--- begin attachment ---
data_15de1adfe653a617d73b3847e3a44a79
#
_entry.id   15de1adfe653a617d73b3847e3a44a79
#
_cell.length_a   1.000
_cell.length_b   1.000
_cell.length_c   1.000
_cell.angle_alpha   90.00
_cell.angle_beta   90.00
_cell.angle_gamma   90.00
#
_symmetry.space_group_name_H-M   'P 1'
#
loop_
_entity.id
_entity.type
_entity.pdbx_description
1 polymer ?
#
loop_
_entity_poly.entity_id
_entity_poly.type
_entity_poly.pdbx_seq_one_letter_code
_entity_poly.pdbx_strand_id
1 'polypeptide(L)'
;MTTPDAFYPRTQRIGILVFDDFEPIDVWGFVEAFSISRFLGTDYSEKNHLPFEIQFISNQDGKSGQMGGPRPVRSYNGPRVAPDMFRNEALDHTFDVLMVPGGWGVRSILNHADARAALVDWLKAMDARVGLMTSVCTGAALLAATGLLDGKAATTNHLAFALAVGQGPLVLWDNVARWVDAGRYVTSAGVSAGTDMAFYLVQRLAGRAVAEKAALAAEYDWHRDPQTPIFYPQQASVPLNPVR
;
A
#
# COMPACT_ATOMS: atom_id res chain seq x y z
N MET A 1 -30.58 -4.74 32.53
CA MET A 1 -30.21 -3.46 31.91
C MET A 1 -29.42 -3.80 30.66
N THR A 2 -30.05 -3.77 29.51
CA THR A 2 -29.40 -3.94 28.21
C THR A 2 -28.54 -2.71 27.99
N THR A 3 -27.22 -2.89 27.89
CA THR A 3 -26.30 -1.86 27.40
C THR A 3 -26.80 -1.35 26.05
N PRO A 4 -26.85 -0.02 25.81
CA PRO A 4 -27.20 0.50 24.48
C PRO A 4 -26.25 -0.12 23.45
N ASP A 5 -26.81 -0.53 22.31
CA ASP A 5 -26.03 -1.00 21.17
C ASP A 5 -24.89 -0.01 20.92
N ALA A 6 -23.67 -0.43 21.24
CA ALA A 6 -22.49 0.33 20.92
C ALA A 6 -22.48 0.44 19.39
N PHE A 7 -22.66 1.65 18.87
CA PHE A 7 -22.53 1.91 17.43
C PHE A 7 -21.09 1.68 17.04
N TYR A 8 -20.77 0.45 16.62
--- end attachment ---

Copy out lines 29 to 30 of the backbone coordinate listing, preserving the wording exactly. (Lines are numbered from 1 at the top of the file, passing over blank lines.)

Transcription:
#
# COMPACT_ATOMS: atom_id res chain seq x y z